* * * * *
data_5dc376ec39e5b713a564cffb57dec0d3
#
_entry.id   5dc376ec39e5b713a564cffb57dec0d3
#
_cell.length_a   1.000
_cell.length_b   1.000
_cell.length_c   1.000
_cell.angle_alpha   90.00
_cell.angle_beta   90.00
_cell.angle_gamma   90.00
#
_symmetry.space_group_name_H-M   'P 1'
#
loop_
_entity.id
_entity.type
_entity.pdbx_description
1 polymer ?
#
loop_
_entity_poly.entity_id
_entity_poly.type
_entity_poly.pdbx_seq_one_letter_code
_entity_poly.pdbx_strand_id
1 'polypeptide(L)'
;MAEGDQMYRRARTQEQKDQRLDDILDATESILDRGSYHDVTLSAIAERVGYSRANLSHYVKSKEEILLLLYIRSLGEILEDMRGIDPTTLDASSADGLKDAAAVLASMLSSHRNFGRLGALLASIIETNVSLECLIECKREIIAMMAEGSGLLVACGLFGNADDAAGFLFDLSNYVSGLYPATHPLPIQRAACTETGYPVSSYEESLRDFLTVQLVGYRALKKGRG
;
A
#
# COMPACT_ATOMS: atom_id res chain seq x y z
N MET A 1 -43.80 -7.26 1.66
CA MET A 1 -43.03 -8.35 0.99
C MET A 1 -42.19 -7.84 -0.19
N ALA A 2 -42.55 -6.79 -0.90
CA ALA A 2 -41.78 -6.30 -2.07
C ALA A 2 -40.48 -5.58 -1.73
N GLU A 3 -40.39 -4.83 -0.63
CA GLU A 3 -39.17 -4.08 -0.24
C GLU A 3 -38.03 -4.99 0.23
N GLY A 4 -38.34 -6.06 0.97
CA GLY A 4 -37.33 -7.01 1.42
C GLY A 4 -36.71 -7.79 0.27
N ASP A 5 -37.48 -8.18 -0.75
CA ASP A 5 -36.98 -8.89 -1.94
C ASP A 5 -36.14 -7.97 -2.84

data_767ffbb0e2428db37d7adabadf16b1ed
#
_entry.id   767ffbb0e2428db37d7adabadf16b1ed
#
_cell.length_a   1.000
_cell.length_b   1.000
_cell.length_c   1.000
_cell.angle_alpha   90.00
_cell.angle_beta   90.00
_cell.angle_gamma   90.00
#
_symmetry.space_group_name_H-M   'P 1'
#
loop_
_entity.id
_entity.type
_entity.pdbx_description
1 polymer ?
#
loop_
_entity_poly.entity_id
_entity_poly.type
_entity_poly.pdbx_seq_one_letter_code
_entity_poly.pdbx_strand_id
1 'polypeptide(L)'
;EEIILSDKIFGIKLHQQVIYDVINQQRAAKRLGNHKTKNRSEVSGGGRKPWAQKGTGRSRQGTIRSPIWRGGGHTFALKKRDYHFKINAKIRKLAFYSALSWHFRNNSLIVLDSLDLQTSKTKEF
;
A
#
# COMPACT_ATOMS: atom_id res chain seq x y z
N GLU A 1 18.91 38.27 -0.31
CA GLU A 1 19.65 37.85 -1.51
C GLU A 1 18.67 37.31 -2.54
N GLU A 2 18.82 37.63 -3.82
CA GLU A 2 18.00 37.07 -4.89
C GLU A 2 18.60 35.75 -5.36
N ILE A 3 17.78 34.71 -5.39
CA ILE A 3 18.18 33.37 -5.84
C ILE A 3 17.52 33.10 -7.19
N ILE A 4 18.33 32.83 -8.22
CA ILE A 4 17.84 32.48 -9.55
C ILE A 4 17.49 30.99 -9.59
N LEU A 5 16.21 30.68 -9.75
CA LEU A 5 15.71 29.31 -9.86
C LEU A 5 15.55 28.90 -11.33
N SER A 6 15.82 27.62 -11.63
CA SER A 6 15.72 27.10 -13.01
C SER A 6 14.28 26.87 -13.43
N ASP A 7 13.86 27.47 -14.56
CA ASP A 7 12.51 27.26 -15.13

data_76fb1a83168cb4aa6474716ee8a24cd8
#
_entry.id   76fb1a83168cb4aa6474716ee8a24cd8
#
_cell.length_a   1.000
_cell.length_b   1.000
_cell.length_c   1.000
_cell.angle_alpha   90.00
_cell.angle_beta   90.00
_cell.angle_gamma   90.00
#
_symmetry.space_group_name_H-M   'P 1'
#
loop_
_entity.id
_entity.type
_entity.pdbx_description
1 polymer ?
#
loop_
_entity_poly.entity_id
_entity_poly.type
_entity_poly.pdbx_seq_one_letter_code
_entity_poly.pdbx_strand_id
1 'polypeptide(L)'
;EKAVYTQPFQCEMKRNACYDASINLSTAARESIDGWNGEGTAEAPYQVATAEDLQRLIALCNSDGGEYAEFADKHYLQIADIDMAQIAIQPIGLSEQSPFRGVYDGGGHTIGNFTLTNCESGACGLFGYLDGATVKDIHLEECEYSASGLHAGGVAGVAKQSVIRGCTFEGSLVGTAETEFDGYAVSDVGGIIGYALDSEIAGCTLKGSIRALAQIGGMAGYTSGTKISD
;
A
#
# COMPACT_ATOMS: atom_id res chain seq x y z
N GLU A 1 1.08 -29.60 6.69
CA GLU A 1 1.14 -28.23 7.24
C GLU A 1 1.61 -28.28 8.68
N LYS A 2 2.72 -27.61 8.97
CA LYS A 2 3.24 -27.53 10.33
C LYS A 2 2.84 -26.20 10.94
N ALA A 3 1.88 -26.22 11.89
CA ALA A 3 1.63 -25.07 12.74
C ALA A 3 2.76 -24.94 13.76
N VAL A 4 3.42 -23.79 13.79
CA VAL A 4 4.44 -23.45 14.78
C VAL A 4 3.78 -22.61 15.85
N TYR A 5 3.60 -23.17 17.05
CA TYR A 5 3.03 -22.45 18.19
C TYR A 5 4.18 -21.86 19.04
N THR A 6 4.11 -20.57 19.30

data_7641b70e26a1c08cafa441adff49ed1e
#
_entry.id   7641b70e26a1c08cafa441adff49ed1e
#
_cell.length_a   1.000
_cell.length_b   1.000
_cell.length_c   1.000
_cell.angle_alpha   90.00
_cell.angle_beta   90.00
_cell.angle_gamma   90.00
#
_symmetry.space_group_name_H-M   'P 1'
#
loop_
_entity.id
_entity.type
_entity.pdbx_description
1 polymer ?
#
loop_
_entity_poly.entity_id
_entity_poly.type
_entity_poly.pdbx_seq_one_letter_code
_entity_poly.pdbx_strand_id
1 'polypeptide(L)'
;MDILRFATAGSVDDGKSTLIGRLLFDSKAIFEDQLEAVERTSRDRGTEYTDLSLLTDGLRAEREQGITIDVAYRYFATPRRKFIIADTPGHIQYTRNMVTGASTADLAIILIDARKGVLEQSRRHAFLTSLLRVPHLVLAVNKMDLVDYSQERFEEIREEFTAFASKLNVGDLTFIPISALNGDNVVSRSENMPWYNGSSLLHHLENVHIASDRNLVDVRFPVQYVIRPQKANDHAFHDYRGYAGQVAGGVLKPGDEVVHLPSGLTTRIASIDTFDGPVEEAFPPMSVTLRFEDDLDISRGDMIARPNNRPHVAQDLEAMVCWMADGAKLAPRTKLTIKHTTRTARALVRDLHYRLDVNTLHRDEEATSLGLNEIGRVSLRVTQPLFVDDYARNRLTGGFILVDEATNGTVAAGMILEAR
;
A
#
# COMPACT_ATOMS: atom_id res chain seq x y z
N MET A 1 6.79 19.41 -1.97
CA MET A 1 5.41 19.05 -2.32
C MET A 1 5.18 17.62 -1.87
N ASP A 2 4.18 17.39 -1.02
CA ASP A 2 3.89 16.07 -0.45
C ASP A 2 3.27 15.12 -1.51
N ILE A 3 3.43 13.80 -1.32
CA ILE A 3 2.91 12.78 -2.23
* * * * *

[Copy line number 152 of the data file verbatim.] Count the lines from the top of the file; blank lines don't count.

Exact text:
#